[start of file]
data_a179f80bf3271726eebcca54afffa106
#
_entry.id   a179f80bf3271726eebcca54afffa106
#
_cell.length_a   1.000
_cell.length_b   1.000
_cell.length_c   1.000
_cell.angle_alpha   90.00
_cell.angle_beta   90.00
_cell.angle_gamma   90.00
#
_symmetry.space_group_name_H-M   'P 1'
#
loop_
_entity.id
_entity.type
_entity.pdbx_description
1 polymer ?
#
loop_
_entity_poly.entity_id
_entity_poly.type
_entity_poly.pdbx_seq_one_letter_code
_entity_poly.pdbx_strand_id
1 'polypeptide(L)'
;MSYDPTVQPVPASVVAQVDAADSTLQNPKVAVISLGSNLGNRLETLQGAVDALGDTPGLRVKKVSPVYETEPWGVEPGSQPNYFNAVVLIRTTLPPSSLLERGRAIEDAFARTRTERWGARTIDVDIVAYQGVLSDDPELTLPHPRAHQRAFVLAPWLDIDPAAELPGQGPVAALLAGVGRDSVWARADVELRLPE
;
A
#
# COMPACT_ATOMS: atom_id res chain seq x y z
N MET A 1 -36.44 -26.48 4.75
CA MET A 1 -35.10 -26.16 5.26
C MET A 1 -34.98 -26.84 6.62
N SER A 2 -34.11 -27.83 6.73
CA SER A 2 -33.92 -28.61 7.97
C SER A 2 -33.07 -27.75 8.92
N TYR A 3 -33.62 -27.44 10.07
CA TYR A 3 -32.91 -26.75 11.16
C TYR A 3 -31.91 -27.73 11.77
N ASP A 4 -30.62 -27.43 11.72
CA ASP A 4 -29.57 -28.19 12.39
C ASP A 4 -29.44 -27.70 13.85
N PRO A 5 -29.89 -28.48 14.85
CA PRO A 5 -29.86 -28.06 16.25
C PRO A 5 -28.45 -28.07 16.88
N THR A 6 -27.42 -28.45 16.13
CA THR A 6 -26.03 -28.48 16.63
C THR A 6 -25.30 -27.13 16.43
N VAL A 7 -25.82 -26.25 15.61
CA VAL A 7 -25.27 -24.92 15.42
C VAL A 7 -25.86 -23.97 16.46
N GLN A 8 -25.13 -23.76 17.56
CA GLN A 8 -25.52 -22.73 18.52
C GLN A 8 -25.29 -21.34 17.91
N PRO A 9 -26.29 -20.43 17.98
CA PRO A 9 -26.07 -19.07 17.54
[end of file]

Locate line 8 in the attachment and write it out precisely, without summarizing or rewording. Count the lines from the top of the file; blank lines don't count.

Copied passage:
_cell.angle_alpha   90.00